Moschops and Simosuchus convergence

Earlier we looked at several instances of convergence within the Reptilia. Here is another illustrated example.

Certain therapsids and crocodylomorphs became plant-eaters.
In doing so some converged on a short, squat body plan. Moschops (Broom 1911, Gregory 1926) is one such therapsid. Much smaller Simosuchus (Kraus and Kley 2010) is one such crocodylomorph (Fig.1).

Figure 1. Moschops (above) was a 2.7m long herbivorous therapsid. Simosuchus was a 75cm long herbivorous crocodylomorph.

Figure 1. Moschops (above) was a 2.7m long herbivorous therapsid. Simosuchus was a 50-75cm long herbivorous crocodylomorph with a similar body shape.

Though different in size,
both taxa evolved from longer, longer-tailed forms with longer jaws filled with sharp teeth. Tiny Simosuchus was armored. Moschops was not. Both taxa had an elevated skull, a deep, wide torso, sprawling limbs and a deep pelvis.

References
Broom R 1911. On some new South African Permian reptiles. Proceedings of the Zoological Society of London 81(4):1073-1082.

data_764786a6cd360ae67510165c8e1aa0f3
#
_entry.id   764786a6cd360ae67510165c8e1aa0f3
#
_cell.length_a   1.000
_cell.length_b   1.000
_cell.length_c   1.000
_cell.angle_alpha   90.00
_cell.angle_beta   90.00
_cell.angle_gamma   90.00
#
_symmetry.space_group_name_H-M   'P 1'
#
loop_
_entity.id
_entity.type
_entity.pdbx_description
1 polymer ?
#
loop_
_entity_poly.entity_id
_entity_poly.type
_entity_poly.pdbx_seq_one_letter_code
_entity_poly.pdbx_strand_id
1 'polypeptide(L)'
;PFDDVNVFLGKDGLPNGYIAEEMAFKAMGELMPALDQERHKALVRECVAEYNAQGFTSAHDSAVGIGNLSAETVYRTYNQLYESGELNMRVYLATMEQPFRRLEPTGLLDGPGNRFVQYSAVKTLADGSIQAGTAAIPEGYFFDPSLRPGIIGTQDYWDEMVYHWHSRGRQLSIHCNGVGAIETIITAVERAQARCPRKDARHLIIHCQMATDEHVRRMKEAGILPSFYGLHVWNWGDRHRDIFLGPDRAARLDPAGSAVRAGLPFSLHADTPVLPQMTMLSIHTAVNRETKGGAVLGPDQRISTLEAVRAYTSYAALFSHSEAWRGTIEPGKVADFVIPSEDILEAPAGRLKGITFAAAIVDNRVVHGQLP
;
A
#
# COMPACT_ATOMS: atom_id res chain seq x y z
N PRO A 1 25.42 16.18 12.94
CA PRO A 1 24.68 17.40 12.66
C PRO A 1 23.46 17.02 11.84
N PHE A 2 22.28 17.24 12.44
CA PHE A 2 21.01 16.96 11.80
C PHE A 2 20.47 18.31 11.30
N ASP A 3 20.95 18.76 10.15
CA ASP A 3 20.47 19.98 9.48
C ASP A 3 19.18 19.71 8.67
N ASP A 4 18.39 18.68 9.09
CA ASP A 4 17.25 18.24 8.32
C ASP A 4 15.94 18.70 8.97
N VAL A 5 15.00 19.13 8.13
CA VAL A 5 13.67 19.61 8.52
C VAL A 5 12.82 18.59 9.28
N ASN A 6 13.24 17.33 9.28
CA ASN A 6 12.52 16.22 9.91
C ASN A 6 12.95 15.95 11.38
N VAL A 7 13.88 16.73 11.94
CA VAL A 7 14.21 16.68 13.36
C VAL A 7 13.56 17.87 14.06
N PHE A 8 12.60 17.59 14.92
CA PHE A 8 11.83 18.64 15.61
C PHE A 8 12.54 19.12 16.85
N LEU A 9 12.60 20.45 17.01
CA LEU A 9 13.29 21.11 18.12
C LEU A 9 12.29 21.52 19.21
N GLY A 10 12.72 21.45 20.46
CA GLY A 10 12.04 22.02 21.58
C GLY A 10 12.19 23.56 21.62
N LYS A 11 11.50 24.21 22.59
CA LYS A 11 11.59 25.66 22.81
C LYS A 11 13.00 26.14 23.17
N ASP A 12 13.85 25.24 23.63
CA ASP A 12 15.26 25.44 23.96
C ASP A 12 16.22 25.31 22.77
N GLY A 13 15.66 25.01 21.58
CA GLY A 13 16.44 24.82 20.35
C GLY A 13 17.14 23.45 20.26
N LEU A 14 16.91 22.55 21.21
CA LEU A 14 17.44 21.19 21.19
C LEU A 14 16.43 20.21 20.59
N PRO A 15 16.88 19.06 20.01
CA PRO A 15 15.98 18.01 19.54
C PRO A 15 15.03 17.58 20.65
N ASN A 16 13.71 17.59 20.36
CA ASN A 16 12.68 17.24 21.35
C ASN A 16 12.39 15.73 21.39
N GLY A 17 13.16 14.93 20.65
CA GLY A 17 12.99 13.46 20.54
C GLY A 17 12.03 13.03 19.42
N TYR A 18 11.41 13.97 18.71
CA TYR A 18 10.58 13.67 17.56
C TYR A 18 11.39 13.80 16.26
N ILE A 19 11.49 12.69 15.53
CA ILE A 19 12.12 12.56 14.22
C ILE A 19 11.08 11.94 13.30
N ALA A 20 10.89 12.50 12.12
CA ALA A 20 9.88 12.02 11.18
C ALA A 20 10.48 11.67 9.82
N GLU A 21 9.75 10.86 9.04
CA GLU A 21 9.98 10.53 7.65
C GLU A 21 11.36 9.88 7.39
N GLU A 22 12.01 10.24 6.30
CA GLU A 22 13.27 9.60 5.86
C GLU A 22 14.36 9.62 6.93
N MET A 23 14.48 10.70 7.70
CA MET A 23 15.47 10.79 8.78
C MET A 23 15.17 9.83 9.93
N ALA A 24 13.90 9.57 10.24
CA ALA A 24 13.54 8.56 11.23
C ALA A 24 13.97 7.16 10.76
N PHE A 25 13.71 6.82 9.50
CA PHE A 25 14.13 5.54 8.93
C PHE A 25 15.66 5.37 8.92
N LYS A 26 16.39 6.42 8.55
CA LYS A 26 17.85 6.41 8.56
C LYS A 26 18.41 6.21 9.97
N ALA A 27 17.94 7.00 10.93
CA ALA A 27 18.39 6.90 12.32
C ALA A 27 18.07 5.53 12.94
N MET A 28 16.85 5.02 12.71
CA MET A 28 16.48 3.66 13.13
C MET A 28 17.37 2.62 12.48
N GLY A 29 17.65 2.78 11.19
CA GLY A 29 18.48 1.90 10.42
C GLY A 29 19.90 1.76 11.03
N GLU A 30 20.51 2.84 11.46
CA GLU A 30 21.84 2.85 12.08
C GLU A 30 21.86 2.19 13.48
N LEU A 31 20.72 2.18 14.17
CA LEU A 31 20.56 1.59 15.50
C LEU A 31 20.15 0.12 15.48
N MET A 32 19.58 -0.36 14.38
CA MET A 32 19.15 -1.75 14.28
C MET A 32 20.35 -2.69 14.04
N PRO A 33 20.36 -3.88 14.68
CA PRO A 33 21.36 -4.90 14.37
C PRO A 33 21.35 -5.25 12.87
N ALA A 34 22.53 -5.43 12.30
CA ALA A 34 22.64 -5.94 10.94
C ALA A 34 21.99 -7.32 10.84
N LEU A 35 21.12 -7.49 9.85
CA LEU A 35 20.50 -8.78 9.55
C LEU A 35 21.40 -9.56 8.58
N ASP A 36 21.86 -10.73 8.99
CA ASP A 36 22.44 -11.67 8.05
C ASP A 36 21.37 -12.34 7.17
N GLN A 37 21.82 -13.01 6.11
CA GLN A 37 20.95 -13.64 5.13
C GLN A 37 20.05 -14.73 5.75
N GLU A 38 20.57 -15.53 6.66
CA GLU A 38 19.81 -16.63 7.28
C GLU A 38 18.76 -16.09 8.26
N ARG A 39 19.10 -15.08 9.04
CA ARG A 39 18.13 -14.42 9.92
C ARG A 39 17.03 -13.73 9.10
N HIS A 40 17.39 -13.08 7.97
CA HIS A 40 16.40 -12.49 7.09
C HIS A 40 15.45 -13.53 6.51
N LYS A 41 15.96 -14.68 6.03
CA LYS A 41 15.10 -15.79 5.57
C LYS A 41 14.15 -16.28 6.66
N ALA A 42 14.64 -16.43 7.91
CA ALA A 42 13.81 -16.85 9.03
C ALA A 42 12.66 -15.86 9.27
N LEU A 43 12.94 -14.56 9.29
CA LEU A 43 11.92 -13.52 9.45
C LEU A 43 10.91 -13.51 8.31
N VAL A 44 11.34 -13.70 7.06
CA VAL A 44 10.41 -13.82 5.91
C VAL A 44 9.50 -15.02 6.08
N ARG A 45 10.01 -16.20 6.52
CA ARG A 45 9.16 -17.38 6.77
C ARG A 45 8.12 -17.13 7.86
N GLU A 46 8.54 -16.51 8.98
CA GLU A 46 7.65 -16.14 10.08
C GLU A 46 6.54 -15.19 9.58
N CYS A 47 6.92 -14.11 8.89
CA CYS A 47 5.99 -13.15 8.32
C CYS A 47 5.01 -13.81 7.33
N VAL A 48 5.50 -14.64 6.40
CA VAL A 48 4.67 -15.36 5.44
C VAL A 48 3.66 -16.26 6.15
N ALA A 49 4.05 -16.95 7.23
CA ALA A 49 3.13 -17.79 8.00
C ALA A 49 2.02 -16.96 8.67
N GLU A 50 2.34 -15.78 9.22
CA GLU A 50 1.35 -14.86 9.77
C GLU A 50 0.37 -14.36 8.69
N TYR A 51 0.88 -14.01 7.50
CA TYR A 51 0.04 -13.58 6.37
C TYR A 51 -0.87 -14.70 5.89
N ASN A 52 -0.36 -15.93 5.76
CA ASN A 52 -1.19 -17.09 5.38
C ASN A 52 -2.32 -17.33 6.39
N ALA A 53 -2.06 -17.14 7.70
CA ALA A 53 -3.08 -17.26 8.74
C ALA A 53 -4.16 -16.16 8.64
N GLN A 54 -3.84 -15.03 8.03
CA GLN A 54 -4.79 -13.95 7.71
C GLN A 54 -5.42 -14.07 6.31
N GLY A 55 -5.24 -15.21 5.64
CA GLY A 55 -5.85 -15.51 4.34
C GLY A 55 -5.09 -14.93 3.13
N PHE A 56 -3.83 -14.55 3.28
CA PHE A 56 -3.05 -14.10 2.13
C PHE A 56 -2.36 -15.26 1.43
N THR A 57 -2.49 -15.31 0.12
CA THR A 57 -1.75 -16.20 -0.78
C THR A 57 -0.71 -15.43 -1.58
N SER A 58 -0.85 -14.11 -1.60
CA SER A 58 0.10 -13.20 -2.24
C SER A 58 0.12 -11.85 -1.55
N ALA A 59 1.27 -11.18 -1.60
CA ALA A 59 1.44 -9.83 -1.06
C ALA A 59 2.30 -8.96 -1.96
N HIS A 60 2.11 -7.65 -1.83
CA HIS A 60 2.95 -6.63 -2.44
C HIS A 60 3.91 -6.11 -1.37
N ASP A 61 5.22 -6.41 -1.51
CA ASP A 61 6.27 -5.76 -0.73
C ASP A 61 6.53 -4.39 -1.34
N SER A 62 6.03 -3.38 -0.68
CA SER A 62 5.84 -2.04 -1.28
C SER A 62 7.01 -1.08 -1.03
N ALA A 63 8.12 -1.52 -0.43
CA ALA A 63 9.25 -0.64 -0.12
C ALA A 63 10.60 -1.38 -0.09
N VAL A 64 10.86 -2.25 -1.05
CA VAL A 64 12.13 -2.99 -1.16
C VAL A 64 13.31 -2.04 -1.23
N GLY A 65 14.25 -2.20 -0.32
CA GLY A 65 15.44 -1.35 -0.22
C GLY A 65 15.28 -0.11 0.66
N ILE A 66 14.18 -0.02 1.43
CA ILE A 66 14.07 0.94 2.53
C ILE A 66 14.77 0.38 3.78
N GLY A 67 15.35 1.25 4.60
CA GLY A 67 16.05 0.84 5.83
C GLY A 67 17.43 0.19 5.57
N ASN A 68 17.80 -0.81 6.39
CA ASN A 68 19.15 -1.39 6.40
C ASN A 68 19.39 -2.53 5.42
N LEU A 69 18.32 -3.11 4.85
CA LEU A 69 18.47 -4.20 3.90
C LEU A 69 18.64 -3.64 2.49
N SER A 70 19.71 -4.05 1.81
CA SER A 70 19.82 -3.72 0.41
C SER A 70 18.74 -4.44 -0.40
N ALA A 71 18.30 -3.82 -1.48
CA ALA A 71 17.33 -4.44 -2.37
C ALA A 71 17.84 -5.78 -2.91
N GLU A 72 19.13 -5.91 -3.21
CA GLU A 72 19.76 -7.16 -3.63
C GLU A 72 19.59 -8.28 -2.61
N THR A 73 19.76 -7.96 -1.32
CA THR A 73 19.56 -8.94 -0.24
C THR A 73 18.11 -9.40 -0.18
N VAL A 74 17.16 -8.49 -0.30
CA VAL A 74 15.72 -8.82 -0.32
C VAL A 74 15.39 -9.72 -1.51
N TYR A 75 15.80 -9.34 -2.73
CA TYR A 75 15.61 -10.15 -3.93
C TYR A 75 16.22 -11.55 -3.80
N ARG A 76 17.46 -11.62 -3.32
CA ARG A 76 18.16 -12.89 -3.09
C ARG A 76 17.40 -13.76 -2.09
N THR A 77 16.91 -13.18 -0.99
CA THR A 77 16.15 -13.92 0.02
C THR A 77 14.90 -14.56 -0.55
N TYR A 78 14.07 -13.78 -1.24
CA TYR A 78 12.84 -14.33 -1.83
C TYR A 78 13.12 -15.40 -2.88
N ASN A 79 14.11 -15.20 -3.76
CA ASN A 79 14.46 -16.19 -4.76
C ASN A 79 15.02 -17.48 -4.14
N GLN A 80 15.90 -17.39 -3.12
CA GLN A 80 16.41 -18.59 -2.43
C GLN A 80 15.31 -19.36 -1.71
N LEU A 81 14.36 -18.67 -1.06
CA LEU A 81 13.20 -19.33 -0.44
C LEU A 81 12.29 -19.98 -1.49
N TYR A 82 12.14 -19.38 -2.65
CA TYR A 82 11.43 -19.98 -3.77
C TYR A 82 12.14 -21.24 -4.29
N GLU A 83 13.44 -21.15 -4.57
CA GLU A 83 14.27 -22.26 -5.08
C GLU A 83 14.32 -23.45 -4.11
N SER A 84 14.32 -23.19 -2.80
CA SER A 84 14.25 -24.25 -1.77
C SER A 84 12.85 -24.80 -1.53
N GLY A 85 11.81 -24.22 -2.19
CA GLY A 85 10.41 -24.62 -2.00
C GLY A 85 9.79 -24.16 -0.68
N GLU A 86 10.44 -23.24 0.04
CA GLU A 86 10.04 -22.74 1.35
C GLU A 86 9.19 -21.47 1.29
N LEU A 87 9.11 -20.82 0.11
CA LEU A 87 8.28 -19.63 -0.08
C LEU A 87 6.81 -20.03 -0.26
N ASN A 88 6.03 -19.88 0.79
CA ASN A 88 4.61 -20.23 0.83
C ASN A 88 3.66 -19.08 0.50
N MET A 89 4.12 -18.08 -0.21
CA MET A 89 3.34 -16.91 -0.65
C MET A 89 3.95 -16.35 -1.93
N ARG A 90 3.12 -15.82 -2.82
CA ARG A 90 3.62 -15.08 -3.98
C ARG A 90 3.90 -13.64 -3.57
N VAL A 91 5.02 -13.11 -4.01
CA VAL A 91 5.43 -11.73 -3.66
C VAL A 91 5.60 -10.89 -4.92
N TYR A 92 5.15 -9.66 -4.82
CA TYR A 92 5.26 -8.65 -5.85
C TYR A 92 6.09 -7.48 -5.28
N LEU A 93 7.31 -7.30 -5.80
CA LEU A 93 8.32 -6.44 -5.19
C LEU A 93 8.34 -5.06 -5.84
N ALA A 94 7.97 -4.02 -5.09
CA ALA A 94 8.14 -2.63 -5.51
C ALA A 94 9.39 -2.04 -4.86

Gregory W 1926. The skeleton of Moschops capensis, a dinocephalian reptile from the Permian of South Africa. Bulletin of the American Museum of Natural History 56 (3): 179–251.
Krause DW and Kley NJ eds. 2010. Simosuchus clarki (Crocodyliformes: Notosuchia) from the Late Cretaceous of Madagascar. Journal of Vertebrate Paleontology 30, Supplement to Number 6: 236 pp.

2 thoughts on “Moschops and Simosuchus convergence

  1. I find it interesting that in the Permo-Triassic (pre-Carnian), the most common and successful body plan was short, squat, and ponderous, such as Moschops and therapsids generally, (but also including proterosuchian thecodonts) whereas post-Carnian the most successful body plan was long, lean and mean, including many gracile and bipedal crocs, and of course, the ancestral dinosaurs, culminating in the Late Triassic in rather large dinosaurs, such as Melanosaurus.

    To what do you attribute this morphological transformation, which came about rather quickly during the Mid-to-Late Triassic?

  2. I am impressed by the reduced oxygen content of the atmosphere after the Permo-Triassic event. Perhaps the origin of one-way breathing in archosaurs and the origin of the diaphragm in synapsids are responses to this. Your thoughts?

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